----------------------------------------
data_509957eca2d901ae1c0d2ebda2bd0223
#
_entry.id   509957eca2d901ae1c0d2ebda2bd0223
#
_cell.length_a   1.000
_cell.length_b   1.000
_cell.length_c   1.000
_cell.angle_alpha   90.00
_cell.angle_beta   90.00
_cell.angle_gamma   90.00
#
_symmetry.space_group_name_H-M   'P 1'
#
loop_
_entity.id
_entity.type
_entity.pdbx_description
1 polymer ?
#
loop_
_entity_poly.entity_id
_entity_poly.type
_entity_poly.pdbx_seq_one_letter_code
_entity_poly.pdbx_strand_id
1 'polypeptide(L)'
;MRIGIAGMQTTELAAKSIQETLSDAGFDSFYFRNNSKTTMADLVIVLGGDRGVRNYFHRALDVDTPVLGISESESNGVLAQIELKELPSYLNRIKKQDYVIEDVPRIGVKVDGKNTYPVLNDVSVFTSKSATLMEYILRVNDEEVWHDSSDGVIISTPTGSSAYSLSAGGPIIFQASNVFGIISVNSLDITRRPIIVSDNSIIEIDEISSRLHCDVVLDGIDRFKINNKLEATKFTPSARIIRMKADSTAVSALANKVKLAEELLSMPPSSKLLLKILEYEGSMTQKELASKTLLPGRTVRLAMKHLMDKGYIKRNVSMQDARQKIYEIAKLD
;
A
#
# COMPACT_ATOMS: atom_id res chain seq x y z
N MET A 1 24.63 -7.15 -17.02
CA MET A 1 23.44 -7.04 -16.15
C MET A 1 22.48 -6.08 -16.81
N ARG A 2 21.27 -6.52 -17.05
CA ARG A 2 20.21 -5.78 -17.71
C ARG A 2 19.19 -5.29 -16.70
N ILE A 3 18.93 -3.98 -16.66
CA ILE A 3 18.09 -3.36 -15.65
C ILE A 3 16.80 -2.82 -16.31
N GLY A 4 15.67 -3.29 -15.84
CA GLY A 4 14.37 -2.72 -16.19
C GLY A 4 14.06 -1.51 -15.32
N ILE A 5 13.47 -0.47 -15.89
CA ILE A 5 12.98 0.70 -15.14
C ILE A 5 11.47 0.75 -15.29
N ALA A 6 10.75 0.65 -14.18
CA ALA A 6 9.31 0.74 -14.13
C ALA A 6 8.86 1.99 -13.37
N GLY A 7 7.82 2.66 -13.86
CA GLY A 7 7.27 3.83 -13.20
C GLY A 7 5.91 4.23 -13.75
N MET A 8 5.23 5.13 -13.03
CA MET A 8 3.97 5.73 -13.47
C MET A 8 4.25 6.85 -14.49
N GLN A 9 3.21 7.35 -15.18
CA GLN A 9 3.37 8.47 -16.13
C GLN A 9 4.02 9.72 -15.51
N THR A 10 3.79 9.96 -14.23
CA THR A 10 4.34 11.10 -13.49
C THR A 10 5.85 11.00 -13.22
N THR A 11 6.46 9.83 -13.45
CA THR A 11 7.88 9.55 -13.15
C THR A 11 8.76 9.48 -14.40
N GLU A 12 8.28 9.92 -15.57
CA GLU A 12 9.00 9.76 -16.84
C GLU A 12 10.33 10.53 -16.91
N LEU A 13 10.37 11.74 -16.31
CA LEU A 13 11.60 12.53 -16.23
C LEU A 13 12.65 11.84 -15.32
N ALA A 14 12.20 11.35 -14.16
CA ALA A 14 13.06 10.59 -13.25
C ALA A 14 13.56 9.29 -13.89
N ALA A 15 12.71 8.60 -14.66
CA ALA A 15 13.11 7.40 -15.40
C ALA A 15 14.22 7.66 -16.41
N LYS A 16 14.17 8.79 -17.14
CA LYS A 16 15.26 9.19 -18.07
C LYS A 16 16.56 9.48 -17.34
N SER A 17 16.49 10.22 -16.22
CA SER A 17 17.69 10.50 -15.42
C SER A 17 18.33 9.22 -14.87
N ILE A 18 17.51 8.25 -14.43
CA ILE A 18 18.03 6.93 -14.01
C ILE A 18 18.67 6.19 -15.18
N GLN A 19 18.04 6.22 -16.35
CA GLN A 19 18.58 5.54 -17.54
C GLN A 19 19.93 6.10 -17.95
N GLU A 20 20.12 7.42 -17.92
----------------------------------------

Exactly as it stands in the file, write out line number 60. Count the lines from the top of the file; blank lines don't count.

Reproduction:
C THR A 10 5.85 11.00 -13.22